IFP denies Ingonyama Trust was part of a secret pre-election deal
IFP leader Mangosuthu Buthelezi has denied allegations in the Mail & Guardian that the Ingonyama Trust Act, which preserves the land of rural people in KwaZulu-Natal, was part of a deal to get his party to take part in the 1994 elections.
"The IFP’s decision to participate in the 1994 elections had nothing to do with the passing of the Ingonyama Trust Act," Buthelezi was quoted as saying in the publication.
Land transfer “was never part of the negotiations”, he said, adding that “the IFP had already agreed to participate in the 1994 elections” by the time the act was passed.
“When it comes to the record of South Africa’s history, a great deal of what is in the public domain is unfortunately inaccurate, marred as the record is by years of deliberate propaganda,” said Buthelezi.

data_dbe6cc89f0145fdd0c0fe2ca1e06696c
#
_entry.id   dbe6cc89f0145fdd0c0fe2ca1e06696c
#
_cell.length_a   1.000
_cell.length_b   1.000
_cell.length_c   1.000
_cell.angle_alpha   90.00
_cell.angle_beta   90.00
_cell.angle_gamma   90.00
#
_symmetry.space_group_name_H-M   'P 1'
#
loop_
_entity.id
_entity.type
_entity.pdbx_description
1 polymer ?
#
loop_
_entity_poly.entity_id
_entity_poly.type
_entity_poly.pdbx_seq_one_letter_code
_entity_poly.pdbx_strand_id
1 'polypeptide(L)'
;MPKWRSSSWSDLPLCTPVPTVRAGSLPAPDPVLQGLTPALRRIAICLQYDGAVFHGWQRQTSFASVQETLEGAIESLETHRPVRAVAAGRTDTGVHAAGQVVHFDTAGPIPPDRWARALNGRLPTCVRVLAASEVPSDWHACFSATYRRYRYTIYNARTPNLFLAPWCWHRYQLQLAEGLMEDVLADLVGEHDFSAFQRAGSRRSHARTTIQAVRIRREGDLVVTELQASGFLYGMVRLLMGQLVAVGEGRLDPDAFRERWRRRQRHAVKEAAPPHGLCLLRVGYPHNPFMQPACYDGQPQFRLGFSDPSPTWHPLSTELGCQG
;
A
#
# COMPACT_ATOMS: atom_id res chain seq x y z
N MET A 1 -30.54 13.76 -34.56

The M&G reported that the trust was established to preserve the province’s millions of hectares of homelands, with the Zulu king, Goodwill Zwelithini, as its trustee, in return for the IFP not boycotting the elections.
The publication detailed allegations of secret meetings on airport runways and in the KwaZulu-Natal legislature, and questioned how the province was able to retain a homeland while other provinces had come under the authority of the national government.
Power over land meant power over the people who lived on it. By giving the king control over it, the trust enjoyed authority, no matter the outcome of the election.
In recent years, the Ingonyama Trust has attracted criticism for enriching the king and pushing people off the land to make way for more lucrative leases. Last month, President Cyril Ramaphosa’s advisory panel recommended the Ingonyama Trust Act be repealed or amended.
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